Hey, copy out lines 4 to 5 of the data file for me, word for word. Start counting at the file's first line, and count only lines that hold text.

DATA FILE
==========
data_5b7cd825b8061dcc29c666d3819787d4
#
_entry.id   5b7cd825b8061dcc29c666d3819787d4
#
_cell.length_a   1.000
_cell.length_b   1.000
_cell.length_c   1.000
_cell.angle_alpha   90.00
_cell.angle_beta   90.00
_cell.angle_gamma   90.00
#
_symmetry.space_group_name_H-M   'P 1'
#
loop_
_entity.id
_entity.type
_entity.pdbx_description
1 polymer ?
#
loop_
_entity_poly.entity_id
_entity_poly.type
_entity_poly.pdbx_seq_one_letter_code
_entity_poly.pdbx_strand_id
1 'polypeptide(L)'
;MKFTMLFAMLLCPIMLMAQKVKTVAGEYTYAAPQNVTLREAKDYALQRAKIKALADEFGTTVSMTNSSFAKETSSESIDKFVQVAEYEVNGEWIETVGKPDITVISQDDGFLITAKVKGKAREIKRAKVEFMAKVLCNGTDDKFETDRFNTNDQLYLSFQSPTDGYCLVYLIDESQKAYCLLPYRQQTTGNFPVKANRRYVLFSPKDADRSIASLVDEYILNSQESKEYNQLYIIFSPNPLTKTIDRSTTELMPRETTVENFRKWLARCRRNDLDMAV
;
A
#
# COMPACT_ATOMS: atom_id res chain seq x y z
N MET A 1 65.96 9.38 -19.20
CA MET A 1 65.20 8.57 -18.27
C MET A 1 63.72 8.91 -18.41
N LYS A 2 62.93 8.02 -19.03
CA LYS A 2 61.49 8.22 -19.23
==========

#
_cell.length_a   1.000